Dag Sverre Seljebotn | 20 Feb 18:46 2012
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ndarray and lazy evaluation (was: Proposed Rodmap Overview)

On 02/20/2012 09:24 AM, Olivier Delalleau wrote:
> Hi Dag,
>
> Would you mind elaborating a bit on that example you mentioned at the
> end of your email? I don't quite understand what behavior you would like
> to achieve

Sure, see below. I think we should continue discussion on numpy-discuss.

I wrote:

> You need at least a slightly different Python API to get anywhere, so
> numexpr/Theano is the right place to work on an implementation of this
> idea. Of course it would be nice if numexpr/Theano offered something as
> convenient as
>
> with lazy:
>      arr = A + B + C # with all of these NumPy arrays
> # compute upon exiting...

More information:

The disadvantage today of using Theano (or numexpr) is that they require 
using a different API, so that one has to learn and use Theano "from the 
ground up", rather than just slap it on in an optimization phase.

The alternative would require extensive changes to NumPy, so I guess 
Theano authors or Francesc would need to push for this.

The alternative would be (with A, B, C ndarray instances):
(Continue reading)

Francesc Alted | 20 Feb 19:04 2012

Re: ndarray and lazy evaluation (was: Proposed Rodmap Overview)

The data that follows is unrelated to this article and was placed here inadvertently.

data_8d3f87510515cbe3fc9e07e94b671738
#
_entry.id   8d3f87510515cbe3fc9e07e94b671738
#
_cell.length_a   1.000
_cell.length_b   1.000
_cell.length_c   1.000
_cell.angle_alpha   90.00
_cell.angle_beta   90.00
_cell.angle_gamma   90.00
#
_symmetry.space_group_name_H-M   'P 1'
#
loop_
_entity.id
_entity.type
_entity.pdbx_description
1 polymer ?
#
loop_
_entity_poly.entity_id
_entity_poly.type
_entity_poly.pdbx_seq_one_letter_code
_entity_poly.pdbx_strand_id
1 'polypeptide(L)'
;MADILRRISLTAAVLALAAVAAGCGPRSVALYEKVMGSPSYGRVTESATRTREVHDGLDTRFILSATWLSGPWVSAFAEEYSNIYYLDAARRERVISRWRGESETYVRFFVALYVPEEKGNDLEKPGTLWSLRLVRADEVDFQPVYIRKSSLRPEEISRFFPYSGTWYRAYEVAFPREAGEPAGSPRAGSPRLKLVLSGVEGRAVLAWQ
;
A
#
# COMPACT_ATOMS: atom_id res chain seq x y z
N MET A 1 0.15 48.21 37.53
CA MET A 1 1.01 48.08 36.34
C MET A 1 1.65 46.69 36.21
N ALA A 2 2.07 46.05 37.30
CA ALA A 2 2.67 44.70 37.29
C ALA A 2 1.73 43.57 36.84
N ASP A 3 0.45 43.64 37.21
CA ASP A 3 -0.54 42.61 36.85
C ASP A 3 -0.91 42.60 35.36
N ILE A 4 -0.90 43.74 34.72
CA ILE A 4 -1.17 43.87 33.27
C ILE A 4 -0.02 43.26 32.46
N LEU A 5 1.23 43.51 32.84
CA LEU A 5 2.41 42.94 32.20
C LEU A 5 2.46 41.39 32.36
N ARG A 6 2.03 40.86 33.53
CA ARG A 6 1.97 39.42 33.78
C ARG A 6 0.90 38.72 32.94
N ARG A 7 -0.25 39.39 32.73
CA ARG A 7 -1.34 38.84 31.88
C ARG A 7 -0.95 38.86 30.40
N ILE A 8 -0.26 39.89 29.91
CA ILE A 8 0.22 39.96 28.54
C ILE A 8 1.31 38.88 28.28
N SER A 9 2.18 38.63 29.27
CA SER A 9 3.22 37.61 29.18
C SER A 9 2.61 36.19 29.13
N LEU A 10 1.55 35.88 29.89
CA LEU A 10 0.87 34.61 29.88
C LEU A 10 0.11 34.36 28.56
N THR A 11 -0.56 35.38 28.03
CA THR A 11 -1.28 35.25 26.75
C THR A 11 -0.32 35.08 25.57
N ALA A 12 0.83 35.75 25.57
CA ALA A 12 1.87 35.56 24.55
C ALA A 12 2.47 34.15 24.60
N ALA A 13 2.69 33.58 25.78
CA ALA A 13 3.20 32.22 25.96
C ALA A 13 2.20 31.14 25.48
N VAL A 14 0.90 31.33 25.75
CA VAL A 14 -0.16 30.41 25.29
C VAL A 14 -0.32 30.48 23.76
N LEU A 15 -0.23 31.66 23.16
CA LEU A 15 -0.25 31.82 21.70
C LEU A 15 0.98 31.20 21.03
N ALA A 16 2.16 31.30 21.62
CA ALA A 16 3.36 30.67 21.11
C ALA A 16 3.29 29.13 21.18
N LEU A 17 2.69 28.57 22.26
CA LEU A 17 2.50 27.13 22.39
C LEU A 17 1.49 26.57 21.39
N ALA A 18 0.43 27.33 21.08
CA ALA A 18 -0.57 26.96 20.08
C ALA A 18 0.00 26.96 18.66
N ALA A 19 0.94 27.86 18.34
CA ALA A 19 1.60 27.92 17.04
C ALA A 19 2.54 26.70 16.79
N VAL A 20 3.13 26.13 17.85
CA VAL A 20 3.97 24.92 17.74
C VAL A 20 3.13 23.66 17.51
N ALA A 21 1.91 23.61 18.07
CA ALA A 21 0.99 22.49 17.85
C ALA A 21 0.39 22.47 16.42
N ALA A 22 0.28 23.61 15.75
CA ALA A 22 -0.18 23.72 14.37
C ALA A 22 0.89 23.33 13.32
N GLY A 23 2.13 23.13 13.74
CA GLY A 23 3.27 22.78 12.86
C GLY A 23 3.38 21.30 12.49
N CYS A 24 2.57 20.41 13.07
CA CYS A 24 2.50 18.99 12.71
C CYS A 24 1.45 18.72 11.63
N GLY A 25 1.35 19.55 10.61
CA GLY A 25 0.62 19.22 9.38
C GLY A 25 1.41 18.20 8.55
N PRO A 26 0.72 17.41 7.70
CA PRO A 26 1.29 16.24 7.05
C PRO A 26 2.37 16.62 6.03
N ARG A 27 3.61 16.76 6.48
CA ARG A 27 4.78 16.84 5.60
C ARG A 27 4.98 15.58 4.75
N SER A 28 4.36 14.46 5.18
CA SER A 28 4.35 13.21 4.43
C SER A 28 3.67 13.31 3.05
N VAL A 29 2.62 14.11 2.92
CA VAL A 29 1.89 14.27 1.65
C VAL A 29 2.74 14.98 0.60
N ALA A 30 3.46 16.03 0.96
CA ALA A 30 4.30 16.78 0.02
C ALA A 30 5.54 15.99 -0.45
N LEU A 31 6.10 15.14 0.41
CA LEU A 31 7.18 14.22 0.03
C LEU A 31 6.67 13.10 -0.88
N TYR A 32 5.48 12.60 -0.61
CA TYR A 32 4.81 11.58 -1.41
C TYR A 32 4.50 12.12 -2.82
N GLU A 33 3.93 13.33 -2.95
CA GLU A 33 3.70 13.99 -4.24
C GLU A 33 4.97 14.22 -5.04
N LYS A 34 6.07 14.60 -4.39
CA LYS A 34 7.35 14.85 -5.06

On Feb 20, 2012, at 6:46 PM, Dag Sverre Seljebotn wrote:

> On 02/20/2012 09:24 AM, Olivier Delalleau wrote:
>> Hi Dag,
>> 
>> Would you mind elaborating a bit on that example you mentioned at the
>> end of your email? I don't quite understand what behavior you would like
>> to achieve
> 
> Sure, see below. I think we should continue discussion on numpy-discuss.
> 
> I wrote:
> 
>> You need at least a slightly different Python API to get anywhere, so
>> numexpr/Theano is the right place to work on an implementation of this
>> idea. Of course it would be nice if numexpr/Theano offered something as
>> convenient as
>> 
>> with lazy:
>>     arr = A + B + C # with all of these NumPy arrays
>> # compute upon exiting...
> 
> More information:
> 
> The disadvantage today of using Theano (or numexpr) is that they require 
> using a different API, so that one has to learn and use Theano "from the 
> ground up", rather than just slap it on in an optimization phase.
> 
> The alternative would require extensive changes to NumPy, so I guess 
> Theano authors or Francesc would need to push for this.
(Continue reading)

Dag Sverre Seljebotn | 20 Feb 19:14 2012
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Re: ndarray and lazy evaluation

On 02/20/2012 10:04 AM, Francesc Alted wrote:
> On Feb 20, 2012, at 6:46 PM, Dag Sverre Seljebotn wrote:
>
>> On 02/20/2012 09:24 AM, Olivier Delalleau wrote:
>>> Hi Dag,
>>>
>>> Would you mind elaborating a bit on that example you mentioned at the
>>> end of your email? I don't quite understand what behavior you would like
>>> to achieve
>>
>> Sure, see below. I think we should continue discussion on numpy-discuss.
>>
>> I wrote:
>>
>>> You need at least a slightly different Python API to get anywhere, so
>>> numexpr/Theano is the right place to work on an implementation of this
>>> idea. Of course it would be nice if numexpr/Theano offered something as
>>> convenient as
>>>
>>> with lazy:
>>>      arr = A + B + C # with all of these NumPy arrays
>>> # compute upon exiting...